Department of History & School of History, Religions and Philosophies

Watigueleya Kèlê: Equitable Climate Resilience in West Africa

The term Watigueleya Kèlê means "coping with environmental difficulties" in Bamanan (or Bambara), a lingua franca from Mali widely spoken in Western Africa. 

Research objective

Watigueleya Kèlê is a research action programme funded by UKRI and led by the SOAS School of History, Religions and Philosophies (PI Marie Rodet) and conducted in collaboration with:

  • University of Sussex (UK), Department of Anthropology (Co-I Melis Ece)
  • Sciences Po Bordeaux (France), Research Centre LAM (Les Afriques dans le Monde) (Co-I Elara Bertho)
  • Donkosira, a Malian NGO promoting the value of local knowledges in West Africa (Mali)

The focus of the research action programme is on long-term resilience strategies developed by marginalised communities to respond to socioecological stress and climate-related disasters in West Africa. The programme aims at achieving a comparative understanding of local resilience strategies of women and people locally considered “descendants of formerly enslaved populations” in 10 communities in Mali, Senegal and Guinea. 

Through a suite of activities involving knowledge sharing among communities and with policy makers at different scales, Watigueleya Kèlê aims at opening pathways for a more equitable access to resources and to their governance by these communities, ensuring that their long-standing role in local resilience building is recognised and valued.

Communities we work with

We work with women and people who are locally considered “descendants of formerly enslaved populations” living in Banzana, Bouguarila, Bouillagui, Monzona (villages in Mali); Bandafassi, Medina Boulacounda, Wassadou Depot (villages in Senegal) and Damaro, Bossoko,  Mandou (villages in Guinea).

A video from project collaborator Donkosira.

Research aims and method


Our research aims at illuminating how women and people locally considered “descendants of formerly enslaved populations” build resilience by focusing on three areas:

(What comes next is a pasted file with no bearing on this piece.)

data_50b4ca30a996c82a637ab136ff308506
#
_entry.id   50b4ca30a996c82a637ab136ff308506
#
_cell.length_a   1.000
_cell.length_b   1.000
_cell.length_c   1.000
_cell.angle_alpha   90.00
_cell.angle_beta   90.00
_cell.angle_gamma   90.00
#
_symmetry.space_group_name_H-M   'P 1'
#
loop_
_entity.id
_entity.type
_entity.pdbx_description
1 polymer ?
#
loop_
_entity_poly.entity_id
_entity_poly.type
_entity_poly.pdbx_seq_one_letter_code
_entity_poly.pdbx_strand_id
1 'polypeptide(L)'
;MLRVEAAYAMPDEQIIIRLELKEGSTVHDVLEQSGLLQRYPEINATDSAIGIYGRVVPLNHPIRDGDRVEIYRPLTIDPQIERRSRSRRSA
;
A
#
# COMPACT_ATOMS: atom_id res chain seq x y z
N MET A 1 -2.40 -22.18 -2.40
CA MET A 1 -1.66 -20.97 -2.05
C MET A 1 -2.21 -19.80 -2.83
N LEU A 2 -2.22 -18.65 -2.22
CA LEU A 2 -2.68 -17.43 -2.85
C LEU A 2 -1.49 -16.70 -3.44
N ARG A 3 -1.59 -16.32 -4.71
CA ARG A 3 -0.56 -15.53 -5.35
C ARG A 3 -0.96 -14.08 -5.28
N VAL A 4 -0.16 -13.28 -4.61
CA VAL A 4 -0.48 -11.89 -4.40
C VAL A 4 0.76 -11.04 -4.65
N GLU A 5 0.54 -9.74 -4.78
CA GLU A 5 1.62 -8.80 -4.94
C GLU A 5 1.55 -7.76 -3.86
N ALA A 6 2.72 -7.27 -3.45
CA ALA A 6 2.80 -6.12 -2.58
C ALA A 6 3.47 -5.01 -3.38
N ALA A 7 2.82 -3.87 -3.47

• Historical and current environmental knowledges and practices
  • Equity in access to environmental and social resources
  • Equity in decision making


  • With training workshops and online activities, we help participating communities become conversant in and engage with social media, mobile application and web-based platforms, where they share and communicate audio-visual stories that they themselves produce. These stories enable knowledge exchange among communities as well as with larger audiences.
  • We organise workshops to encourage dialogue with local authorities in order to facilitate the integration of community-based resilience strategies and needs to policy making and development initiatives.
  • Through policy briefs oriented to national institutions and international organisations, we support the visibility of resilience focused needs and interests of marginalised actors and promote their participation in decision making at national and international scales

Expected outcomes

  • De-marginalising local knowledge
  • Re-focusing conceptualisation, practices and resilience policies at the level of local actors and communities
  • Encouraging national and international climate change adaptation policies that take into account local knowledge and community resilience strategies
  • Integrating local experiences and knowledge for sustainable development
  • Strengthening leadership in planning and organising community resilience action